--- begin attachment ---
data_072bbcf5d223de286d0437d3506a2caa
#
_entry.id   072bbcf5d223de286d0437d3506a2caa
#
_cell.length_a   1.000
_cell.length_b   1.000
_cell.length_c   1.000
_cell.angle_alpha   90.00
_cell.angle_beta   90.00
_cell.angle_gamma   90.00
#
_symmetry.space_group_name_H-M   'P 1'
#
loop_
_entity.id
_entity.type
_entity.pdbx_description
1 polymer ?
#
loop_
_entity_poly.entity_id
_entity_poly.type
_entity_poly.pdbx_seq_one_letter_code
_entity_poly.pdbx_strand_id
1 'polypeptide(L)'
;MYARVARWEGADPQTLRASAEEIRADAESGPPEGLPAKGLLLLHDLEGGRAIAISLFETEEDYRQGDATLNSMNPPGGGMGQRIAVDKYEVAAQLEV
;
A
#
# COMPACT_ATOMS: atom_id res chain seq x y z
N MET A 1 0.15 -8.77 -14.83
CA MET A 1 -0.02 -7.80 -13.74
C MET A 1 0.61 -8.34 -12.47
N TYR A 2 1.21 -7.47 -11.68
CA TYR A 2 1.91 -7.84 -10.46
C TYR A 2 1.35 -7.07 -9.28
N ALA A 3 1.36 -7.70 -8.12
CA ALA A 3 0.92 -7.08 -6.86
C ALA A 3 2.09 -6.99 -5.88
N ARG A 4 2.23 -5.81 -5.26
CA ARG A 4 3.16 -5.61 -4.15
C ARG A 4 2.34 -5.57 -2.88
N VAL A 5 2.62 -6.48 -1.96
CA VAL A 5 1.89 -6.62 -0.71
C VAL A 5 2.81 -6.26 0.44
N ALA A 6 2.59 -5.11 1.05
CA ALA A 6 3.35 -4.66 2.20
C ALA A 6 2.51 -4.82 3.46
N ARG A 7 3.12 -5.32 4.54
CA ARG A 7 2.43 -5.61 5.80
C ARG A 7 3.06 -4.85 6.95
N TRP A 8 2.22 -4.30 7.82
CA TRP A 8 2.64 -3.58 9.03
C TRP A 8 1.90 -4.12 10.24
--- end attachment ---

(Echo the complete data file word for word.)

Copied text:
data_072bbcf5d223de286d0437d3506a2caa
#
_entry.id   072bbcf5d223de286d0437d3506a2caa
#
_cell.length_a   1.000
_cell.length_b   1.000
_cell.length_c   1.000
_cell.angle_alpha   90.00
_cell.angle_beta   90.00
_cell.angle_gamma   90.00
#
_symmetry.space_group_name_H-M   'P 1'
#
loop_
_entity.id
_entity.type
_entity.pdbx_description
1 polymer ?
#
loop_
_entity_poly.entity_id
_entity_poly.type
_entity_poly.pdbx_seq_one_letter_code
_entity_poly.pdbx_strand_id
1 'polypeptide(L)'
;MYARVARWEGADPQTLRASAEEIRADAESGPPEGLPAKGLLLLHDLEGGRAIAISLFETEEDYRQGDATLNSMNPPGGGMGQRIAVDKYEVAAQLEV
;
A
#
# COMPACT_ATOMS: atom_id res chain seq x y z
N MET A 1 0.15 -8.77 -14.83
CA MET A 1 -0.02 -7.80 -13.74
C MET A 1 0.61 -8.34 -12.47
N TYR A 2 1.21 -7.47 -11.68
CA TYR A 2 1.91 -7.84 -10.46
C TYR A 2 1.35 -7.07 -9.28
N ALA A 3 1.36 -7.70 -8.12
CA ALA A 3 0.92 -7.08 -6.86
C ALA A 3 2.09 -6.99 -5.88
N ARG A 4 2.23 -5.81 -5.26
CA ARG A 4 3.16 -5.61 -4.15
C ARG A 4 2.34 -5.57 -2.88
N VAL A 5 2.62 -6.48 -1.96
CA VAL A 5 1.89 -6.62 -0.71
C VAL A 5 2.81 -6.26 0.44
N ALA A 6 2.59 -5.11 1.05
CA ALA A 6 3.35 -4.66 2.20
C ALA A 6 2.51 -4.82 3.46
N ARG A 7 3.12 -5.32 4.54
CA ARG A 7 2.43 -5.61 5.80
C ARG A 7 3.06 -4.85 6.95
N TRP A 8 2.22 -4.30 7.82
CA TRP A 8 2.64 -3.58 9.03
C TRP A 8 1.90 -4.12 10.24